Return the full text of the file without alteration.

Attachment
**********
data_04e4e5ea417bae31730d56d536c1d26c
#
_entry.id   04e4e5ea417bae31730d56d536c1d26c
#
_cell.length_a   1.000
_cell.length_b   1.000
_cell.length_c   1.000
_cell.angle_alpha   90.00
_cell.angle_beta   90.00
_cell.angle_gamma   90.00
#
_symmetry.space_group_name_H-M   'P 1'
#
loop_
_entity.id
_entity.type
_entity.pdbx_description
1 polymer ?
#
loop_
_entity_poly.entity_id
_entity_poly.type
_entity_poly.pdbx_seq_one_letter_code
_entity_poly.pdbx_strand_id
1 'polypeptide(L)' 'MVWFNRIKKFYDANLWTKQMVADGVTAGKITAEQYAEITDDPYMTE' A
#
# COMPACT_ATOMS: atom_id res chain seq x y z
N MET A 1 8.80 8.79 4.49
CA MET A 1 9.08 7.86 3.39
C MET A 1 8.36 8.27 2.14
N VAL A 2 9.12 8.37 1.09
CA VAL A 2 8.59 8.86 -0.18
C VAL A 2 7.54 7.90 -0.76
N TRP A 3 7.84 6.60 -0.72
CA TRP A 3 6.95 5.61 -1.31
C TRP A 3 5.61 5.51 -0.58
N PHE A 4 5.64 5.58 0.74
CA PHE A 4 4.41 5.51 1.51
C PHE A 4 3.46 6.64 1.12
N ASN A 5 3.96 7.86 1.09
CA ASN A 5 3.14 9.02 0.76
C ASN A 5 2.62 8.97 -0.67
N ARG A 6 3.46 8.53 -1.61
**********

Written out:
data_04e4e5ea417bae31730d56d536c1d26c
#
_entry.id   04e4e5ea417bae31730d56d536c1d26c
#
_cell.length_a   1.000
_cell.length_b   1.000
_cell.length_c   1.000
_cell.angle_alpha   90.00
_cell.angle_beta   90.00
_cell.angle_gamma   90.00
#
_symmetry.space_group_name_H-M   'P 1'
#
loop_
_entity.id
_entity.type
_entity.pdbx_description
1 polymer ?
#
loop_
_entity_poly.entity_id
_entity_poly.type
_entity_poly.pdbx_seq_one_letter_code
_entity_poly.pdbx_strand_id
1 'polypeptide(L)' 'MVWFNRIKKFYDANLWTKQMVADGVTAGKITAEQYAEITDDPYMTE' A
#
# COMPACT_ATOMS: atom_id res chain seq x y z
N MET A 1 8.80 8.79 4.49
CA MET A 1 9.08 7.86 3.39
C MET A 1 8.36 8.27 2.14
N VAL A 2 9.12 8.37 1.09
CA VAL A 2 8.59 8.86 -0.18
C VAL A 2 7.54 7.90 -0.76
N TRP A 3 7.84 6.60 -0.72
CA TRP A 3 6.95 5.61 -1.31
C TRP A 3 5.61 5.51 -0.58
N PHE A 4 5.64 5.58 0.74
CA PHE A 4 4.41 5.51 1.51
C PHE A 4 3.46 6.64 1.12
N ASN A 5 3.96 7.86 1.09
CA ASN A 5 3.14 9.02 0.76
C ASN A 5 2.62 8.97 -0.67
N ARG A 6 3.46 8.53 -1.61